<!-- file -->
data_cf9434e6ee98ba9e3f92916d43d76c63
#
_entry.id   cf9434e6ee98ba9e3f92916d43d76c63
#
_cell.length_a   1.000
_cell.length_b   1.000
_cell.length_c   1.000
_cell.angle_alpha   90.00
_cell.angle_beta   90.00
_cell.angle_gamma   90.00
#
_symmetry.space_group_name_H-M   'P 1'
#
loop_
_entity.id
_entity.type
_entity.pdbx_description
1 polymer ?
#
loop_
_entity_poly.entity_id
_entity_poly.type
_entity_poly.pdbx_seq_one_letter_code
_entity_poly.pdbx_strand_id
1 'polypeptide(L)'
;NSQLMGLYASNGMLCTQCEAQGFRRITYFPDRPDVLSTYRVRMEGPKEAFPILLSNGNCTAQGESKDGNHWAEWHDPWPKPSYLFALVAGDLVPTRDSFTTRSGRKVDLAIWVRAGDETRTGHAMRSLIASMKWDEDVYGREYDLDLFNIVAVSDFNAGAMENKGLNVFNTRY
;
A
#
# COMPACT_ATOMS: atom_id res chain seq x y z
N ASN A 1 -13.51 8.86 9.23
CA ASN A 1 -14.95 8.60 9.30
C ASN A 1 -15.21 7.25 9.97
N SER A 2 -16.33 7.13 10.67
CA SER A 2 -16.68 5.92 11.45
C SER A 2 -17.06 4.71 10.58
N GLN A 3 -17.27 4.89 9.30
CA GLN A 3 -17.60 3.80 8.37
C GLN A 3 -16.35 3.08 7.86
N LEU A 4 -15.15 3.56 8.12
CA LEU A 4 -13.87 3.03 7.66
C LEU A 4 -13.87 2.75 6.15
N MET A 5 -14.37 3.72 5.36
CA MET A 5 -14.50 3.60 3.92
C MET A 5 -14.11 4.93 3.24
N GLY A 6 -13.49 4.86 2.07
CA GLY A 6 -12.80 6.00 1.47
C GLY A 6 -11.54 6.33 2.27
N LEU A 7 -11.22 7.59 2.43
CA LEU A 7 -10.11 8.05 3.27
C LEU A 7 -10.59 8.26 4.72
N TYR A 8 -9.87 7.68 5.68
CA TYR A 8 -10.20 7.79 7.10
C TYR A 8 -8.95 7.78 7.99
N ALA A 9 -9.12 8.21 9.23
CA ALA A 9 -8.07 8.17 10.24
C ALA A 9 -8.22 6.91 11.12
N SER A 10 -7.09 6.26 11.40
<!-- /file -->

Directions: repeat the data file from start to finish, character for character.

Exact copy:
data_cf9434e6ee98ba9e3f92916d43d76c63
#
_entry.id   cf9434e6ee98ba9e3f92916d43d76c63
#
_cell.length_a   1.000
_cell.length_b   1.000
_cell.length_c   1.000
_cell.angle_alpha   90.00
_cell.angle_beta   90.00
_cell.angle_gamma   90.00
#
_symmetry.space_group_name_H-M   'P 1'
#
loop_
_entity.id
_entity.type
_entity.pdbx_description
1 polymer ?
#
loop_
_entity_poly.entity_id
_entity_poly.type
_entity_poly.pdbx_seq_one_letter_code
_entity_poly.pdbx_strand_id
1 'polypeptide(L)'
;NSQLMGLYASNGMLCTQCEAQGFRRITYFPDRPDVLSTYRVRMEGPKEAFPILLSNGNCTAQGESKDGNHWAEWHDPWPKPSYLFALVAGDLVPTRDSFTTRSGRKVDLAIWVRAGDETRTGHAMRSLIASMKWDEDVYGREYDLDLFNIVAVSDFNAGAMENKGLNVFNTRY
;
A
#
# COMPACT_ATOMS: atom_id res chain seq x y z
N ASN A 1 -13.51 8.86 9.23
CA ASN A 1 -14.95 8.60 9.30
C ASN A 1 -15.21 7.25 9.97
N SER A 2 -16.33 7.13 10.67
CA SER A 2 -16.68 5.92 11.45
C SER A 2 -17.06 4.71 10.58
N GLN A 3 -17.27 4.89 9.30
CA GLN A 3 -17.60 3.80 8.37
C GLN A 3 -16.35 3.08 7.86
N LEU A 4 -15.15 3.56 8.12
CA LEU A 4 -13.87 3.03 7.66
C LEU A 4 -13.87 2.75 6.15
N MET A 5 -14.37 3.72 5.36
CA MET A 5 -14.50 3.60 3.92
C MET A 5 -14.11 4.93 3.24
N GLY A 6 -13.49 4.86 2.07
CA GLY A 6 -12.80 6.00 1.47
C GLY A 6 -11.54 6.33 2.27
N LEU A 7 -11.22 7.59 2.43
CA LEU A 7 -10.11 8.05 3.27
C LEU A 7 -10.59 8.26 4.72
N TYR A 8 -9.87 7.68 5.68
CA TYR A 8 -10.20 7.79 7.10
C TYR A 8 -8.95 7.78 7.99
N ALA A 9 -9.12 8.21 9.23
CA ALA A 9 -8.07 8.17 10.24
C ALA A 9 -8.22 6.91 11.12
N SER A 10 -7.09 6.26 11.40